Pope Francis on historic trip to Iraq, to meet Shia Muslim leader Sistani

Topics Pope Francis | Iraq

Pope Francis, arrived in Iraq on Friday (local time) for a historic four-day tour of the war-torn country and will meet with its top cleric Grand Ayatollah Ali al-Sistani, a popular Shia Muslim figure, on Saturday.

"I am happy to start trips again and this is a symbolic trip. It's a duty...It has been a martyred land for too long," the Pope said on his first overseas trip since the beginning of the Covid-19 pandemic.

It is a significant trip as this is the first-ever papal visit to Iraq, which is considered the homeland of Abraham.

According to CNN, the pontiff on Friday held meetings with Prime Minister Mustafa al-Kadhimi and President Barham Salih.

He also met with the clerics and other officials at a Baghdad church, which was the site of the bloody 2010 massacre that killed 51 congregants and two priests.

The key part of Pope Francis's itinerary is his meeting with Grand Ayatollah Ali al-Sistani, which is expected by some to serve as the Shia Muslim component of the pontiff's efforts to bolster interfaith relations, CNN said.

While welcoming the Pope, Iraqi President Barham Salih said: "Holy Father, we are healing our wounds, and here you are, healing our wounds with us".

The Pope has called his visit to Iraq as a "pilgrim".

"I come as a penitent, asking forgiveness of heaven and my brothers and sisters for so much destruction and cruelty...I come as a pilgrim of peace in the name of Christ, the Prince of Peace. How much we have prayed in these years for peace in Iraq," he said.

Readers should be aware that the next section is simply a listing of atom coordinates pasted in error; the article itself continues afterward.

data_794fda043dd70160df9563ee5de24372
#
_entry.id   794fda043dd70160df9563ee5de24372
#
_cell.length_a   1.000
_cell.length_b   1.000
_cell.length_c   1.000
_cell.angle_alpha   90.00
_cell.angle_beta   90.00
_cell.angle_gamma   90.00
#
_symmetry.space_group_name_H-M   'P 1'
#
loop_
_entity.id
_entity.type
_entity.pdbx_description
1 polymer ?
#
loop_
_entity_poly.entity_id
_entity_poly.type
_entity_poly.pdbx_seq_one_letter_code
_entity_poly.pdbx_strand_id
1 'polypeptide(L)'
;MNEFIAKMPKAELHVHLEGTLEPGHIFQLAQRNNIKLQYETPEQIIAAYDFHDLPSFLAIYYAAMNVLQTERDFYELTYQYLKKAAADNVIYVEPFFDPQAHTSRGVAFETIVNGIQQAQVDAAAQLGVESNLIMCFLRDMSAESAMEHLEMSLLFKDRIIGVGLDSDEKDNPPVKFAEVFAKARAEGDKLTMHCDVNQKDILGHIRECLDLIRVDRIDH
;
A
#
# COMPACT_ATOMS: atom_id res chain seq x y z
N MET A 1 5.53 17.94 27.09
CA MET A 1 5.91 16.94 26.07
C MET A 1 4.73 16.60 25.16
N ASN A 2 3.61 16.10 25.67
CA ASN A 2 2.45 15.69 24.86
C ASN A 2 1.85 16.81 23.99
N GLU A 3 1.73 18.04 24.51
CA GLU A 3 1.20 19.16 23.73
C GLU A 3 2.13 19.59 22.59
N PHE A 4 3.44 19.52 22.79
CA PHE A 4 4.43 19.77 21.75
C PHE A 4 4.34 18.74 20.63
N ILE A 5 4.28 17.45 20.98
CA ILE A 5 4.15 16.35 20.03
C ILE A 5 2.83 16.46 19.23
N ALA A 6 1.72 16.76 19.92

The Pope sat on a throne under a towering collage of the parish members who died in the terrorist attack, CNN reported.

"We are gathered in this Cathedral of Our Lady of Salvation, hallowed by the blood of our brothers and sisters who here paid the ultimate price of their fidelity to the Lord and his Church," the pontiff said.

It is important to note that it was earlier speculated that the Pope would cancel his visit to Iraq amid the surge in coronavirus cases and recent new rocket attacks. However, he had reiterated that his visit would go as per the schedule.

"For some time I have wanted to meet that people who suffered so much...The people of Iraq are waiting for us. They were waiting for St. Pope John Paul II, who was not allowed to go," he had said while referring to the trip planned in 2000 that was later canceled after a breakdown in talks between the Vatican and then Iraq President Saddam Hussein.

According to CNN, Iraq has imposed a total curfew for the entirety of the four-day papal visit in an attempt to minimize health and security risks.


(Only the headline and picture of this report may have been reworked by the Business Standard staff; the rest of the content is auto-generated from a syndicated feed.)


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